Sunday, May 5, 2019

First Western Ground Parrot information brochure side two (minus contact details)

Below is side two of the first information brochure which became available in 2004. At that stage we were unaware of the turquoise blue feathers at the leading edge of the wings. These can only be seen in flight or when the bird is displaying with wings extended. (See blog post July 22, 2016.

Sunday, December 17, 2017

First Western Ground Parrot information brochure

Below is half of the first information brochure about the Western Ground Parrot which became available in early 2004. It was folded into three so that the front showed the central panel with the photo and the request 'Help find me'. That photo was one of only two coloured photos of a live bird that was available at the time! 

Much has changed in the 13 years since then regarding distribution so the map is inaccurate now. No Western Ground Parrots have been found at Waychinicup since 2004, and none has been found in Fitzgerald River National Park since 2012. The population number is still estimated at fewer than 200. Wildfire and predation are definitely serious threats - the word 'possibly' would not be used nowadays.

The tail feathers were painted from feathers found where a bird had been taken and plucked by a predator in Fitzgerald River National Park.

Saturday, April 22, 2017

A nestling and a missed opportunity

Following are extracts from the report "Western Ground Parrot nest search at Waychinicup September and October 2001". A nestling was located but due to the lack of knowledge about what a nestling would sound like, the opportunity for following up was lost. The surveys were from 6 to 13 September and 4-17 October. Communications were not as easy in those pre-Google days as now.

BOC is the Bird Observers' Club.

Note: Another predator known to be common near the swamp was the feral cat. The dry season could have allowed cats to encroach on the islands which in a wetter year would be protected by being ringed with water.

Sunday, January 22, 2017

Roost sites, territory, and number of birds

From "Western Ground Parrot nest search at Waychinicup September and October 2001".

The map below (Fig. 4) shows the roosting sites of three pairs of Western Ground Parrots at the time of the surveys (September and October 2001). The roosting areas were 1.2 - 2 size and approximately 250 - 300 metres apart. Each roosting site was an 'island' slightly above the general level of the swamp and with a wider range of plants than the sedges of the swamp floor. The dense sedges of the swamp floor are about 0.75 metre above ground, and the dense vegetation of the roost sites stands to about 1.5 metres above the ground.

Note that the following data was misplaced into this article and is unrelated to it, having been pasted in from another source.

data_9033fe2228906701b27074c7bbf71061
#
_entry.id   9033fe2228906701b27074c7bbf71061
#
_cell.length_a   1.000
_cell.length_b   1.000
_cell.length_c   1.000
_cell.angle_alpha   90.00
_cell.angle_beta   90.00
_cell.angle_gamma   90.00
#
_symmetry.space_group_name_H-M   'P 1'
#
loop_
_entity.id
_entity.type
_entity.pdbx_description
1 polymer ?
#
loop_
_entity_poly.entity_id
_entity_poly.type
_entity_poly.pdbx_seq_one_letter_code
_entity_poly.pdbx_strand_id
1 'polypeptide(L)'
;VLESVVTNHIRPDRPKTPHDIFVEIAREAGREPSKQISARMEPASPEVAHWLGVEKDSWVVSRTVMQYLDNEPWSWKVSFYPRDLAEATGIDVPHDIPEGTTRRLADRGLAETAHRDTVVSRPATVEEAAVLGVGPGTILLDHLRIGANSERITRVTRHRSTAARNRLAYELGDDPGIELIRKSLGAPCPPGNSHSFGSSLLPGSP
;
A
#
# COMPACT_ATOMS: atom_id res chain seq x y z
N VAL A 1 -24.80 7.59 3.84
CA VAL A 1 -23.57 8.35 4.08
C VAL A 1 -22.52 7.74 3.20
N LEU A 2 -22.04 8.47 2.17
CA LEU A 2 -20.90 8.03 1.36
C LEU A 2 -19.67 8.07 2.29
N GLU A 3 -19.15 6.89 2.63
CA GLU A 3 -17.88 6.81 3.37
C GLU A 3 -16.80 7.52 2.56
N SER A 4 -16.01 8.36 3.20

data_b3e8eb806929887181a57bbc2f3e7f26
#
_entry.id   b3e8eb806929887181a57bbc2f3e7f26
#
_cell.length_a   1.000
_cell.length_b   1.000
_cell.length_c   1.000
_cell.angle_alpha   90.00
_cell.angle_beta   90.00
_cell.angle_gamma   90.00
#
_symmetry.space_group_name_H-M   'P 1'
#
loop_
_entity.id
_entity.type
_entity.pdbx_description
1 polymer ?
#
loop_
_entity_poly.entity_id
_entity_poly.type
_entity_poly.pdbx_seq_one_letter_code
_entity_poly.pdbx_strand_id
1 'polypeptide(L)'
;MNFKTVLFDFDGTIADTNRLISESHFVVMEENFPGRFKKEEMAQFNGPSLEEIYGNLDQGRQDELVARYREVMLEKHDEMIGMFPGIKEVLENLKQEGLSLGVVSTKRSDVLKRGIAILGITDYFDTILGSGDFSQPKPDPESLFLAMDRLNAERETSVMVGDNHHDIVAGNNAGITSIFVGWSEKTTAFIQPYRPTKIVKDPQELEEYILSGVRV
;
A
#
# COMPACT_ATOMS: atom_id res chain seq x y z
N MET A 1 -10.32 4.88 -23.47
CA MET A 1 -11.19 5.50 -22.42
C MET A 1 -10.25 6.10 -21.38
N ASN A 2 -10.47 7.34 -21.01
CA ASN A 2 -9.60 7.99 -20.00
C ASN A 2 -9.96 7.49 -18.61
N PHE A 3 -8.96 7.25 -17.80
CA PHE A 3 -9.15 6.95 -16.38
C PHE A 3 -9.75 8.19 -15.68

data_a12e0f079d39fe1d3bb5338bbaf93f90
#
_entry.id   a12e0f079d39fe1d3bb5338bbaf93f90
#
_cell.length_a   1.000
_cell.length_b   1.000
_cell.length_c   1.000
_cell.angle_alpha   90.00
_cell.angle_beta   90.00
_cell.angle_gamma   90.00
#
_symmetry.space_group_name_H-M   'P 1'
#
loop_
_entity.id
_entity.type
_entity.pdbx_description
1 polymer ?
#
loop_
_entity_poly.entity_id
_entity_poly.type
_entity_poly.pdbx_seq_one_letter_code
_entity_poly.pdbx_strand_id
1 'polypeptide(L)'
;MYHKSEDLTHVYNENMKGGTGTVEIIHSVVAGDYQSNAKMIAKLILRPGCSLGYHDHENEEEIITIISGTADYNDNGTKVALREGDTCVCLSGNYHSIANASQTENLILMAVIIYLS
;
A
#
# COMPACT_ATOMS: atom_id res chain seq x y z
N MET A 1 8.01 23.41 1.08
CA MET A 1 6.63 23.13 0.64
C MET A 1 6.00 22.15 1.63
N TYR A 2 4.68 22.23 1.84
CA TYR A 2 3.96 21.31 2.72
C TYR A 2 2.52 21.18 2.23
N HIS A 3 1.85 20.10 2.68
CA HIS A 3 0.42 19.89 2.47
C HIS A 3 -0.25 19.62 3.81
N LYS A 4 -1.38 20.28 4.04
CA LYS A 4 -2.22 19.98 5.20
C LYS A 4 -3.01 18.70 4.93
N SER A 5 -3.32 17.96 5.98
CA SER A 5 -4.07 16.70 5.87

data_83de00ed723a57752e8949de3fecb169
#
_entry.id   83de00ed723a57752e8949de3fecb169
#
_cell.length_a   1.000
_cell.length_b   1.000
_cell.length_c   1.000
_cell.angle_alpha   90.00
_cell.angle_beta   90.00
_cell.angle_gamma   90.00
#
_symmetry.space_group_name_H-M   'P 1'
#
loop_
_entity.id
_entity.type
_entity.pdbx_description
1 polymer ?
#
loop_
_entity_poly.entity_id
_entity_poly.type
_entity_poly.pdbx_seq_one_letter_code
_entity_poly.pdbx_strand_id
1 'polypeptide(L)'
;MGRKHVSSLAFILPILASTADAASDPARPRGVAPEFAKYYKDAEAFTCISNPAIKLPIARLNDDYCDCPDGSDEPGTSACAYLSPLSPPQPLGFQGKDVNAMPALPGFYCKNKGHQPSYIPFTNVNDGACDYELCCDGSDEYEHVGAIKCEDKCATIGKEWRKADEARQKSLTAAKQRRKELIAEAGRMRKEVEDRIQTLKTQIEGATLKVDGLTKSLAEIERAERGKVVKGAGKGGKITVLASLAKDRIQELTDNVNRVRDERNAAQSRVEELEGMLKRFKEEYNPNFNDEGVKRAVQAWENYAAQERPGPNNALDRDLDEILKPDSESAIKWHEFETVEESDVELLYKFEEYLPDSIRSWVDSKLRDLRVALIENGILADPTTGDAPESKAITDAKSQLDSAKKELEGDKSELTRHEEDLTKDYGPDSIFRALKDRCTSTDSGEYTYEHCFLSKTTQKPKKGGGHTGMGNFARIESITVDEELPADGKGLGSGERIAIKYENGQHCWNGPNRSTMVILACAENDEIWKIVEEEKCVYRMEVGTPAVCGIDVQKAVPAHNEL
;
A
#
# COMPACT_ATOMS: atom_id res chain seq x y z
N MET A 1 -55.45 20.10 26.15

A fourth and similar island, near the lake, was not being used as a roost site.

Wednesday, December 14, 2016

Nest search at Waychinicup 2001: call data (3a)

The table below shows that the duration of calling was more than twice as long in October as in September. The number of calls was only 20% higher in October.

The map (Map 6)shows the positive listening points in and near the swamp (south-west of lake).


Wednesday, November 16, 2016

Nest search at Waychinicup 2001 (Part 2: coverage and distribution)

                                       playback trial, part of the segment (approximately half to two thirds) was
                                 played. After waiting three

Friday, November 11, 2016

Nest search Waychinicup 2001 (part 1)

This survey will be covered in some detail in a series of numbered entries.

A nest search at Waychinicup, east of Albany on the south coast of Western Australia was undertaken in September and October, 2001. The unpublished report of the exercise entitled "Western Ground Parrot nest search at Waychinicup September and October 2001: a pilot project", was intended to inform the South Coast Threatened Birds Recovery Team. The whole project was designed and operated on a voluntary basis.

The goals were to find out more about Western Ground Parrot (WGP) ecology and especially information on breeding. In 2001, the WGP was known to be present in only two disparate locations - Waychinicup National Park (WNP), and Fitzgerald River National Park where it was probably declining due to widespread fires. At that time, no WGPs had been located in Cape Arid National Park since 1989.

The first part of the plan was to locate WGPs in two separate areas within WNP and to determine where they were roosting. Thereafter, time was to be spent searching for a nest.

Locating birds was done by listening for them in the calling periods pre dawn and post sunset.

The map below shows the coverage (listening points). The positive sites are those from which one or more WGP calls was heard, and the negative sites are those from which no call was heard.
The small settlement of Cheyne Beach can be seen at the base of the bay.